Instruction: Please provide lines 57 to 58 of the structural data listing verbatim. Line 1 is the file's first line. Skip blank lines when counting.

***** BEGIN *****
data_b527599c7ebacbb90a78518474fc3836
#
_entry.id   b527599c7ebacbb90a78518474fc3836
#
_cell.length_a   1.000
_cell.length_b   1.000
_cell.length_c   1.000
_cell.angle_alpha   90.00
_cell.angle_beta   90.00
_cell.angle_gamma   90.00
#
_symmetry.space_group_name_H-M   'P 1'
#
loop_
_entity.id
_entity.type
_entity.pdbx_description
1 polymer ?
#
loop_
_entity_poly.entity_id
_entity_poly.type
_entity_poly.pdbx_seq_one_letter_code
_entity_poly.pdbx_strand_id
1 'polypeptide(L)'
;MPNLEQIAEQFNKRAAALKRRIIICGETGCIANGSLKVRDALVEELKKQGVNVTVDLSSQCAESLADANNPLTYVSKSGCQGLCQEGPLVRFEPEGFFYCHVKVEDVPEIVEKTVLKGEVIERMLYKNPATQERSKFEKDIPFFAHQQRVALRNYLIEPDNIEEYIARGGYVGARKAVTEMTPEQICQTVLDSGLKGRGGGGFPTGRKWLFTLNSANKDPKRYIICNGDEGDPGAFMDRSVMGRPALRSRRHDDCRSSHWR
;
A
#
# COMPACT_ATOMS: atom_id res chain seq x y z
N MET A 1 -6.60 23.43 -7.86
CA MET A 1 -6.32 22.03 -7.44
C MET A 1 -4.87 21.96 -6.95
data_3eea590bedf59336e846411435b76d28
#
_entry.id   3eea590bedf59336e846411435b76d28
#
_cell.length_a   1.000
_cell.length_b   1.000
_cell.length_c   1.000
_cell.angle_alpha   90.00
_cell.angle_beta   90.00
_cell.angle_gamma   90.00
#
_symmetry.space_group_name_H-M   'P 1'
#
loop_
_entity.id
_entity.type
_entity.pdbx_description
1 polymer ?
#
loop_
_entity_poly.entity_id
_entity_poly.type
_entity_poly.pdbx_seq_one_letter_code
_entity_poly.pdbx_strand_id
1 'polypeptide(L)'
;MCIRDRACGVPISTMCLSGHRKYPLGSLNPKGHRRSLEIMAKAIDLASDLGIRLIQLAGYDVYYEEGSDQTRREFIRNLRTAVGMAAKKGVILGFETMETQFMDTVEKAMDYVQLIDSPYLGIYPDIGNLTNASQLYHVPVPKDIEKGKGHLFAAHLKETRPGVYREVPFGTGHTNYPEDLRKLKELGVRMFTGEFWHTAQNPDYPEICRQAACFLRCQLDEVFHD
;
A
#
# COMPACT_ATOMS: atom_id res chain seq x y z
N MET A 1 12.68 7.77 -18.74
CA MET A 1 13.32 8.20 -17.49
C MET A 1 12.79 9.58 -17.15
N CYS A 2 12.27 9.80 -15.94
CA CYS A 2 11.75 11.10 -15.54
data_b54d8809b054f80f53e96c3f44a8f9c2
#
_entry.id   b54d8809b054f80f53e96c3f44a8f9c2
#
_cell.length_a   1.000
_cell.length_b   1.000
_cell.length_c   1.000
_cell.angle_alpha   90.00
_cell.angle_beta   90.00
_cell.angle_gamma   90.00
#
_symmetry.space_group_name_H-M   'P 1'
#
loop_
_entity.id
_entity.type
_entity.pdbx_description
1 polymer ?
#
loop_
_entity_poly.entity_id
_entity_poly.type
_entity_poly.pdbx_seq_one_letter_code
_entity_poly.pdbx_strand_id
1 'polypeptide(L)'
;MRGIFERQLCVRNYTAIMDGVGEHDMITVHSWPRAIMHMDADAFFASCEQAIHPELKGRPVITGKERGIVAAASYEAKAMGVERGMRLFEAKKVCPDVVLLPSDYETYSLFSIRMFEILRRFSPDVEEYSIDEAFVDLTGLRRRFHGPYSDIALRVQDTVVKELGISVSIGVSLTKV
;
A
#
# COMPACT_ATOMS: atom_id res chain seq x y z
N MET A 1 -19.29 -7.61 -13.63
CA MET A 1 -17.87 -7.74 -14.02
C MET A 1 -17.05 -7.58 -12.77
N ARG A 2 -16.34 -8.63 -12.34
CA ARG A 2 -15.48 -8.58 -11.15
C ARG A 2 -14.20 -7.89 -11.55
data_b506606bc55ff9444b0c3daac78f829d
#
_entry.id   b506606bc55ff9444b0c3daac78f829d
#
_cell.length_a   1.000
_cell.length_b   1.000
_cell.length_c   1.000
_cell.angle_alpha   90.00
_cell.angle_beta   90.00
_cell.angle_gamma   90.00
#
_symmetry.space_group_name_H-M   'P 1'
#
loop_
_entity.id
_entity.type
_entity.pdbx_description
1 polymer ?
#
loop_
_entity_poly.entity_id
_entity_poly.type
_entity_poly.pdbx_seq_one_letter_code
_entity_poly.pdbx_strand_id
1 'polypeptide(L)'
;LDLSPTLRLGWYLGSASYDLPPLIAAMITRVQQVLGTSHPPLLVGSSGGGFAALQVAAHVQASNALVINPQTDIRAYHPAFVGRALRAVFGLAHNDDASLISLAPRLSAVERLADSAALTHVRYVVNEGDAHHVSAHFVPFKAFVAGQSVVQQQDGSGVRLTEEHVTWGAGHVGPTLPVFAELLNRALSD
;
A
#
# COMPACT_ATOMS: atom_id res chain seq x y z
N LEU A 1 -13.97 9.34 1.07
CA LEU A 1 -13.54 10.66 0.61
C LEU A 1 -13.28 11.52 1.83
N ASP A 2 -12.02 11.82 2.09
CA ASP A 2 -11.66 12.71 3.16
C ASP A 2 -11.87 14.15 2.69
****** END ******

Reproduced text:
_entity_poly.pdbx_strand_id
1 'polypeptide(L)'